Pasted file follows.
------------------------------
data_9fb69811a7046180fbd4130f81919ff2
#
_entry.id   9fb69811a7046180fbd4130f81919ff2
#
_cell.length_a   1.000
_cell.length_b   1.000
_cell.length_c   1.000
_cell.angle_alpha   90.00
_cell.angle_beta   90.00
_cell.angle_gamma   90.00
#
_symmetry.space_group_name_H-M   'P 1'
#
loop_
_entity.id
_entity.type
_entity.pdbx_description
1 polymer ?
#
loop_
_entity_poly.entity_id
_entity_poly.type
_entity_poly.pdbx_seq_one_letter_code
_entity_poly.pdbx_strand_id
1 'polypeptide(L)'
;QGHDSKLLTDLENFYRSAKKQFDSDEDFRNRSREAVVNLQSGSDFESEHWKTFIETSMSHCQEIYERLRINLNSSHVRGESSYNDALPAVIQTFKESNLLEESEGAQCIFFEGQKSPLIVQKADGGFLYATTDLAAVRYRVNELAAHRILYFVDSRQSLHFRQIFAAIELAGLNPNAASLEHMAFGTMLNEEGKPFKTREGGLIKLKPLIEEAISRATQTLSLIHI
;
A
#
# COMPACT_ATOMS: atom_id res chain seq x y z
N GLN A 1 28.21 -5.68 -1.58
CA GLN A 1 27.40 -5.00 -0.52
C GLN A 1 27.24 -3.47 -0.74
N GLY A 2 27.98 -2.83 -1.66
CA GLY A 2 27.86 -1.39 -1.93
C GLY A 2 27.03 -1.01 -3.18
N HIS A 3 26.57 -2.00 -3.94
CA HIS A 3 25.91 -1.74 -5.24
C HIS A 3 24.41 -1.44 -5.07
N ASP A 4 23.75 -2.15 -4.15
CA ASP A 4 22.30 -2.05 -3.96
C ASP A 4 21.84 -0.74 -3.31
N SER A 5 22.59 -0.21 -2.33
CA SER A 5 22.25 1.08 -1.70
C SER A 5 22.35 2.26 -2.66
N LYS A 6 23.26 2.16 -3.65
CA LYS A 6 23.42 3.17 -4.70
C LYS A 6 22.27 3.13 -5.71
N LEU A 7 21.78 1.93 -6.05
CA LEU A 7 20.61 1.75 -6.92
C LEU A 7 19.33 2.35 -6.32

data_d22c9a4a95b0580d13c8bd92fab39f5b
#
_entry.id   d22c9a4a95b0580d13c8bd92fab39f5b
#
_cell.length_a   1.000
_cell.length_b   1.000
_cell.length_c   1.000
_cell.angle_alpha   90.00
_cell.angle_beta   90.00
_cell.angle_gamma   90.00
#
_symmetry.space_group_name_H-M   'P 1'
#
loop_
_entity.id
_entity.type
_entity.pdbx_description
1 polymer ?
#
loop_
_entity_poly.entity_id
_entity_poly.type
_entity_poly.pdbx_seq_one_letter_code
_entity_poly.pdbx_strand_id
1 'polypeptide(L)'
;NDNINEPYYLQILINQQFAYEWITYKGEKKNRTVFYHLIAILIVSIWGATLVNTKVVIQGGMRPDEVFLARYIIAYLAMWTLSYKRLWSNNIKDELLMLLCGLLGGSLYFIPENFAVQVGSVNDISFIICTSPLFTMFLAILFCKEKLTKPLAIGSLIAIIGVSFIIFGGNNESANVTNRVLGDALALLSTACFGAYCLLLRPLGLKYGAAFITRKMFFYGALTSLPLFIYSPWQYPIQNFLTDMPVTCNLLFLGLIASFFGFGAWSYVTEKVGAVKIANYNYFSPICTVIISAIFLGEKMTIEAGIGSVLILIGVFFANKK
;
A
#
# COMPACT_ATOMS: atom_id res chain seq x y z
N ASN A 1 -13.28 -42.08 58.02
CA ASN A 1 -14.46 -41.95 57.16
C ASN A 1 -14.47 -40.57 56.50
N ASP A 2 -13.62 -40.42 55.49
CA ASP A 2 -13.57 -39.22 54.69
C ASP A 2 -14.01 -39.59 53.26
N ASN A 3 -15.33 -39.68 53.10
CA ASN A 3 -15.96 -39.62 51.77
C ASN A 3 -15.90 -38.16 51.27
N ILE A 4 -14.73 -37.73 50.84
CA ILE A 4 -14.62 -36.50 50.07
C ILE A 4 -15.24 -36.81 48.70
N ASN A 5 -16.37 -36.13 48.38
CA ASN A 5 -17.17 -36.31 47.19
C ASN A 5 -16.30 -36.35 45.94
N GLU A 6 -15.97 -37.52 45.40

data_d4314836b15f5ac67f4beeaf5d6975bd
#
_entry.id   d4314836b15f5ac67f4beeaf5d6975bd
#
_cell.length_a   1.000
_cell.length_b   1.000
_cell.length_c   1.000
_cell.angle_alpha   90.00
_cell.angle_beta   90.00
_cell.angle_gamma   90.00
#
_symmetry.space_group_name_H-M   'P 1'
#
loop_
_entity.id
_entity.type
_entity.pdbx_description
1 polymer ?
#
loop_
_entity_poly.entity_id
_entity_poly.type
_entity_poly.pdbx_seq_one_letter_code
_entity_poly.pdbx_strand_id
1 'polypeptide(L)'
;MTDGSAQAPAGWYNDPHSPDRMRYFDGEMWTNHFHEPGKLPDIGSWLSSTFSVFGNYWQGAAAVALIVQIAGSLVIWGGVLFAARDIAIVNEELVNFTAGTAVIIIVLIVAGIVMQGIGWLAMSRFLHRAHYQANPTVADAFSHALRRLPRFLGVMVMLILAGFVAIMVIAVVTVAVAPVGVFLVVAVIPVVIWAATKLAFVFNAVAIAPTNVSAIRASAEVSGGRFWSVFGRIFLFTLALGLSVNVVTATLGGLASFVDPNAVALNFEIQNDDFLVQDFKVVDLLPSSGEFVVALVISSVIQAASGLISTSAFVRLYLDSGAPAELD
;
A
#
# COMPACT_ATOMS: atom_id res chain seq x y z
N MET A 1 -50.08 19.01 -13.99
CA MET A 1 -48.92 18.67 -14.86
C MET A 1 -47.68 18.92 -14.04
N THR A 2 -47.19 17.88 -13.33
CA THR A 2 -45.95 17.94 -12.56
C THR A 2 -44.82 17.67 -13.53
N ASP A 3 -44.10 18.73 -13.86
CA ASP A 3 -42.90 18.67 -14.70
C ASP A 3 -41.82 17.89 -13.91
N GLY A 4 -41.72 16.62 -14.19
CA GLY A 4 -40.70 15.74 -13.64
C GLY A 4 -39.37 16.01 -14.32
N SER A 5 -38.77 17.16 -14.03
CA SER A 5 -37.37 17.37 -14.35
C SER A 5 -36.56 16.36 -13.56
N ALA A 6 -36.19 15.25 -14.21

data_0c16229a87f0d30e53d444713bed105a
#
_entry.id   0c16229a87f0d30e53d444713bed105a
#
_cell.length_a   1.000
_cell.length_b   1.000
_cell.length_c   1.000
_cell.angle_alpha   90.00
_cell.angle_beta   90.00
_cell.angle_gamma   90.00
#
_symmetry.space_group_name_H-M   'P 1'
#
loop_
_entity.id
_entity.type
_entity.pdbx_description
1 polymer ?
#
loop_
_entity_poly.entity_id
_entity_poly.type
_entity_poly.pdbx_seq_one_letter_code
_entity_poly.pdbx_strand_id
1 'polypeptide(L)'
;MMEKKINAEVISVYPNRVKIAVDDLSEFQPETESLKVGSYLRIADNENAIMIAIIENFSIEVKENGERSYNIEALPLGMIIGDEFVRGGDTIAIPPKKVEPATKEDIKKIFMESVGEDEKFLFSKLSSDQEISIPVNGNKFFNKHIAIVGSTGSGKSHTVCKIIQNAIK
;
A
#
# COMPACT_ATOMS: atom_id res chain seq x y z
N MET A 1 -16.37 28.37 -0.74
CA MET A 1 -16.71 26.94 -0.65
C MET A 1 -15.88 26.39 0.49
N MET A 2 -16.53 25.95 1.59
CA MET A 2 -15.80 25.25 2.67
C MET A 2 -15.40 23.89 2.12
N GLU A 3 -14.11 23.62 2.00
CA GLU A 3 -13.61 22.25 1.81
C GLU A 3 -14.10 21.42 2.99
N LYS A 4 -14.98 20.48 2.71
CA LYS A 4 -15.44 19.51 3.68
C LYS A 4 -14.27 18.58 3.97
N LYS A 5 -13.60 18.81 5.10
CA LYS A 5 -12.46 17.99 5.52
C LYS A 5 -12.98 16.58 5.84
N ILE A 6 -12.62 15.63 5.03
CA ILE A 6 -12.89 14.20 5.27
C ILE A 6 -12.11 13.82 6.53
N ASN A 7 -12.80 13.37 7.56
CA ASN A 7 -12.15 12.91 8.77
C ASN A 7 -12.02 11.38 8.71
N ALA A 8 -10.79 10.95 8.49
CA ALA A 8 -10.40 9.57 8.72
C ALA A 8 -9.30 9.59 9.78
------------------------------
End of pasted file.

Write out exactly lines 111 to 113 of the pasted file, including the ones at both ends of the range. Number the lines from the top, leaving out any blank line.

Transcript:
loop_
_entity.id
_entity.type